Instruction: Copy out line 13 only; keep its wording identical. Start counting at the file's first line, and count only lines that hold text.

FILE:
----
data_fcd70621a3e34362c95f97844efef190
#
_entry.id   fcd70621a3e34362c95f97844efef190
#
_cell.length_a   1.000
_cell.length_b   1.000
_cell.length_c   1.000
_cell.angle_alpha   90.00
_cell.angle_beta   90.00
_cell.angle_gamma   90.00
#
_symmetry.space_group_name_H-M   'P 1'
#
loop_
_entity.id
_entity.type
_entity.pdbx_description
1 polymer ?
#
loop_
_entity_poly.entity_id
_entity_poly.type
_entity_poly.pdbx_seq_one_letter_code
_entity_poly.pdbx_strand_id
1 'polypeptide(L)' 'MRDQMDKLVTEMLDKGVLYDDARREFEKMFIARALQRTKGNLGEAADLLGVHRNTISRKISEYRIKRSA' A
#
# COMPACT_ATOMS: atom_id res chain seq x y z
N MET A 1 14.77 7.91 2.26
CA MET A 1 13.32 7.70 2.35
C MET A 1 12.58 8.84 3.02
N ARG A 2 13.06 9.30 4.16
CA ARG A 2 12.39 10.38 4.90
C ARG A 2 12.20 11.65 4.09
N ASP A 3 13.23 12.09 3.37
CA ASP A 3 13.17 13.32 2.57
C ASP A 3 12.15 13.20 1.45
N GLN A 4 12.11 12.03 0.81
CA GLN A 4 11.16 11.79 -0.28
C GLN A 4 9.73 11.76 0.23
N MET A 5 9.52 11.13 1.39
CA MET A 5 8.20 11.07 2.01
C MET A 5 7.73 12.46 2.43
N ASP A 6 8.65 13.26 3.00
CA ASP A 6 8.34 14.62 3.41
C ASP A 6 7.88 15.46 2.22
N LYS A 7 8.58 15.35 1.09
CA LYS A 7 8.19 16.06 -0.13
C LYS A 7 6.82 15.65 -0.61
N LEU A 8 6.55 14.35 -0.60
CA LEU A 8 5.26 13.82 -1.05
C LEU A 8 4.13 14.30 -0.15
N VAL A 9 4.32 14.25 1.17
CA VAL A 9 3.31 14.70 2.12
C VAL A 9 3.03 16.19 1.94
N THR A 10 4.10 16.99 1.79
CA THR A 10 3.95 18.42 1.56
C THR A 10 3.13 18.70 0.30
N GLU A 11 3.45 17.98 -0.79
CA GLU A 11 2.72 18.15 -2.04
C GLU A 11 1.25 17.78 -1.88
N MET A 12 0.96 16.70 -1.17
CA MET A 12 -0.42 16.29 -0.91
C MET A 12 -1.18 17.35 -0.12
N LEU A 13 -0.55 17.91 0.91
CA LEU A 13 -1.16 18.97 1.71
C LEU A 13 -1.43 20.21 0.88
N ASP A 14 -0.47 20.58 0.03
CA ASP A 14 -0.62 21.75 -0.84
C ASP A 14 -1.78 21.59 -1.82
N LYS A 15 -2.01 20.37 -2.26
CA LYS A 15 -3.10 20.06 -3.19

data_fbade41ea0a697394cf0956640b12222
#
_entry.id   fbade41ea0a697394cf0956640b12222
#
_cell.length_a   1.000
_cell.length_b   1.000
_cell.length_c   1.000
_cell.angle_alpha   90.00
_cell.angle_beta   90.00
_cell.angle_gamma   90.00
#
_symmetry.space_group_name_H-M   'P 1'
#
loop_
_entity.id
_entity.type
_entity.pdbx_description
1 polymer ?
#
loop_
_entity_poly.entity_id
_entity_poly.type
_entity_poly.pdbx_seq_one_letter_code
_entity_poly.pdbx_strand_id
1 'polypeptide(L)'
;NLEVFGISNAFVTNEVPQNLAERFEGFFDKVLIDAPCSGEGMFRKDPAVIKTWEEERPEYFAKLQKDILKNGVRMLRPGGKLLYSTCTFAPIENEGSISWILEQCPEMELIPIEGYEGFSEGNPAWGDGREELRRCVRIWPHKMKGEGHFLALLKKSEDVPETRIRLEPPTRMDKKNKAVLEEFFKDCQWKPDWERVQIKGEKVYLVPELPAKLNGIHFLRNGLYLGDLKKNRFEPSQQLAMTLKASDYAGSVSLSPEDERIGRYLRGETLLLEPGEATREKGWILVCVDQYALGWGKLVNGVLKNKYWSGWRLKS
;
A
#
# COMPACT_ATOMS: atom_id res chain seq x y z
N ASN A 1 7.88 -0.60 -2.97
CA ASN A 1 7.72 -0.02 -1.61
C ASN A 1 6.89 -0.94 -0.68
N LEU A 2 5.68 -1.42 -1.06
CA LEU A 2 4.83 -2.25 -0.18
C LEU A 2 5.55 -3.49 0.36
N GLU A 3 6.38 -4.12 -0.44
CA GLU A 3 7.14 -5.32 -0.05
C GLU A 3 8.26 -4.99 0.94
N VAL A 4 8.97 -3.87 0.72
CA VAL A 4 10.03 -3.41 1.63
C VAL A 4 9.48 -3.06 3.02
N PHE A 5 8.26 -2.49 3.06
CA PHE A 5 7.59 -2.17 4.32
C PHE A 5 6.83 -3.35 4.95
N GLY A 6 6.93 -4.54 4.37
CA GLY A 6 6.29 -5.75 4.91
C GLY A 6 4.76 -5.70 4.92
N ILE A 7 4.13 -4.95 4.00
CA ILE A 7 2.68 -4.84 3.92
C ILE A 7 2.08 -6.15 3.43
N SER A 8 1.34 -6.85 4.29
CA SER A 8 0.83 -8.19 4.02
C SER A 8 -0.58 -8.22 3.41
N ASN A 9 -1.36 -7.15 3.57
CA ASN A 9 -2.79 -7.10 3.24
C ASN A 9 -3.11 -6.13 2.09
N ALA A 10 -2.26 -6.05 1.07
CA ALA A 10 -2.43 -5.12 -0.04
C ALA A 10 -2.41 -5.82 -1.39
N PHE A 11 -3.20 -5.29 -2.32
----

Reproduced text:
#